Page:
This movement of Chilean-born criollos, who sought political and economic independence from Spain. The movement for independence was far from gaining unanimous support among Chileans, who became divided between independentists and royalists.
There were restrictions on trading with foreigners, restrictions against growing crops that would compete with crops grown in Spain, and restrictions on making goods that would compete with goods made in Spain. Taxes imposed by Spanish authorities were also annoying.
People Independence in latin america Spanish heritage born in Latin America were not participating in government the way that people of British heritage had been in Britain's colonies.
The families of Spain's officials enjoyed their authority and higher status.
Then there’s the chestnut about Miami being the capital of Latin America. Or, Miami is Latin America where the phones work. And so on. The point is, Miami takes pride in saying, We are Latin. Instability in South America. Mexico stuggles with constitutional government. Developments in California and New Mexico. The Spanish American wars of independence were the numerous wars against Spanish rule in Spanish America with the aim of political independence that took place during the early 19th century, after the French invasion of Spain during Europe's Napoleonic regardbouddhiste.comgh there has been research on the idea of a separate Spanish .
Many of them had a non-white in their family sometime in the years since the Europeans had arrived in the New World, while people born in Spain prided themselves on their racial purity. A junta in Caracas declared independence on July 5,and independence was declared also in La Paz and in New Grenada in what today is Colombia.
And fighting erupted between Spain's authorities in Latin America and those associated with the juntas. Nuevo Mexico included territory between Texas and Alto California as far north as what eventually would be called Wyoming. New Spain had a population of around 1. A sixty-year-old ordained Roman Catholic priest, Miguel Hidalgo, in the village of Dolores about miles northwest of Mexico City had a more radical response to events.
Hidalgo was an intellectual who had drawn from the Enlightenment, and he dismissed popular notions concerning race and had been fighting for the well-being of Mexico's Indians and Mestizos, including a call for the return of lands stolen from the Indians.
Pursuing this in the wake of the more conservative independence movement in Mexico City he organized an uprising for December 8, Hidalgo rang the church bell, calling his Indian and Mestizo followers to action.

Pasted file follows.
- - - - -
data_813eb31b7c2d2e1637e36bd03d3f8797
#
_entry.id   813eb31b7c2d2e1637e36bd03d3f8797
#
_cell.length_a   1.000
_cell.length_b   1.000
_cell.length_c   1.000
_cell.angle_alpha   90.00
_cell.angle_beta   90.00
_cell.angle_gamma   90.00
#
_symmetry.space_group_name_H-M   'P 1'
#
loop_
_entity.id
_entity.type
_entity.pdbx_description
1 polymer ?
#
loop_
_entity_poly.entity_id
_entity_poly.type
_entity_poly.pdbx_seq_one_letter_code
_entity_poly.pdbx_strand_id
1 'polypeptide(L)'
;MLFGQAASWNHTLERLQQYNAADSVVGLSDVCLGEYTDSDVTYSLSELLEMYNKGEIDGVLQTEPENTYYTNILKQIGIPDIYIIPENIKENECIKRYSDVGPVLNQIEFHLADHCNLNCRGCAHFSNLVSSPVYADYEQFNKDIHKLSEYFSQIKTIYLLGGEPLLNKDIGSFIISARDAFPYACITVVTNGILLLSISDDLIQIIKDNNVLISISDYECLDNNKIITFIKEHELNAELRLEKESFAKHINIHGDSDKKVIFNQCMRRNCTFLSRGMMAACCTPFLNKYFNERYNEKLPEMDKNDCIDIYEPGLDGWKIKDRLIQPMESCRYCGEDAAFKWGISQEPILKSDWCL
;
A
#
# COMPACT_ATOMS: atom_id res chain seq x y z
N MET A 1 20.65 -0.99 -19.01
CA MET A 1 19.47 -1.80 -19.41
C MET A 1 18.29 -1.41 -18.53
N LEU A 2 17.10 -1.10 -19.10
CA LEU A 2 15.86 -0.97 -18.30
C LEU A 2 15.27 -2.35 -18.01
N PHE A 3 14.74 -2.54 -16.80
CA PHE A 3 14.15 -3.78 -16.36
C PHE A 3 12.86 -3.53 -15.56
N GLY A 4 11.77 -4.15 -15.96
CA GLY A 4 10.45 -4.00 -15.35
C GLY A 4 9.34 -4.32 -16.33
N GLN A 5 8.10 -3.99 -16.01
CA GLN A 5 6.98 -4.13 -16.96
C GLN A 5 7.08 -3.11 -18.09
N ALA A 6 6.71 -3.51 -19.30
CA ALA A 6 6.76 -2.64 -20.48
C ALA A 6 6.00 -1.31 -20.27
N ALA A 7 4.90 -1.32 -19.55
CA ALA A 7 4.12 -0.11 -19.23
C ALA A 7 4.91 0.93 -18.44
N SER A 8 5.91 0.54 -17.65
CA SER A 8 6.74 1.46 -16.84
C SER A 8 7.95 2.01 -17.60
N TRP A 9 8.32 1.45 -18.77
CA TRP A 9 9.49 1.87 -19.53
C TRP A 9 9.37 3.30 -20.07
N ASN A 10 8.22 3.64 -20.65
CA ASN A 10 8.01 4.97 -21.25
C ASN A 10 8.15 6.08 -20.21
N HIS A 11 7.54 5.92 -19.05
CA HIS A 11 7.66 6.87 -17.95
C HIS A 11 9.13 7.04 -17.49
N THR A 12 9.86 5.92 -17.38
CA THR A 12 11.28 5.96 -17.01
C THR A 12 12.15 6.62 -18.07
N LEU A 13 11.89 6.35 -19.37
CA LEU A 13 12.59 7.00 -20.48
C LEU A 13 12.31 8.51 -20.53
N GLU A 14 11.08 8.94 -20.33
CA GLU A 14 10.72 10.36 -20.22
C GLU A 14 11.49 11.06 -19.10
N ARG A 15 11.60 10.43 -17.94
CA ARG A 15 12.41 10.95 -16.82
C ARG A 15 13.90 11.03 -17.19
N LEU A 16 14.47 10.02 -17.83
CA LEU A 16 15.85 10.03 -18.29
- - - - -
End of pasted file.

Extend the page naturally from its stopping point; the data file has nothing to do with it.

And, according to reports, he shouted: Long live Ferdinand VII! Death to bad government! Hidalgo's followers, with their farm tools as weapons, marched to the town of San Miguel thirty miles to the northwest of Dolores, picking up hundreds of combatants from farms and mines along the way.
The militia of San Miguel joined the uprising. Hidalgo's army swelled to several thousand. Encouraged by their numbers, the insurgents began to sack shops and loot the houses of whites. Within a week, Hidalgo's army reached the town of Guanajuato, sixty miles farther northwest, their army now numbering around 50, And now they met resistance.
Defending soldiers killed 2, of Hidalgo's men. Shocked by the reality of warfare, Hidalgo's men went on a rampage, killing all opponents they could, including those who surrendered. Hildago's growing army moved on, taking one town after another.
They defeated an army of 7, that had been sent against them. But Hidalgo's force was tiring, and rather than push for control of the capital, Mexico City, Hidalgo ordered his force to the nearby provincial capital, Guadalajara, for a rest.
There he set up a government, with one small printing press, and he began training his army. Moving against Hidalgo's rebellion, 6, soldiers moved through Guanajuato and approached Guadalajara.
Hidalgo's army outnumbered the rival force thirteen to one, but the battle outside of town went badly for them, and they panicked and fled.The independence of Latin America from Spain was a foregone conclusion as soon as the creoles began thinking of themselves as Americans and the Spaniards as something different from them.
By that time, Spain was between a rock and a hard place: the creoles clamored for positions of influence in the colonial bureaucracy and for freer trade. Then there’s the chestnut about Miami being the capital of Latin America.
Or, Miami is Latin America where the phones work. And so on. The point is, Miami takes pride in saying, We are Latin. Timeline: Independence Day Celebrations in Latin America If you're a big fan of independence day celebrations, here's a handy timeline of other national parties in Nearshore locations.
The Latin American Wars of Independence were the revolutions that took place during the late 18th and early 19th centuries and resulted in the creation of a number of independent countries in Latin America.
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These revolutions followed the American and French Revolutions, which had profound effects on the Spanish, Portuguese and French colonies in the Americas. HISTORY OF LATIN AMERICA including Latin and North America, The America of the Latins.
Extensively revised to incorporate the latest interpretations and address issues of race and gender as well as of economic interest, this is the only book that in such a short space covers the causes, events, and consequences of the wars of independence (–) in all of Latin America.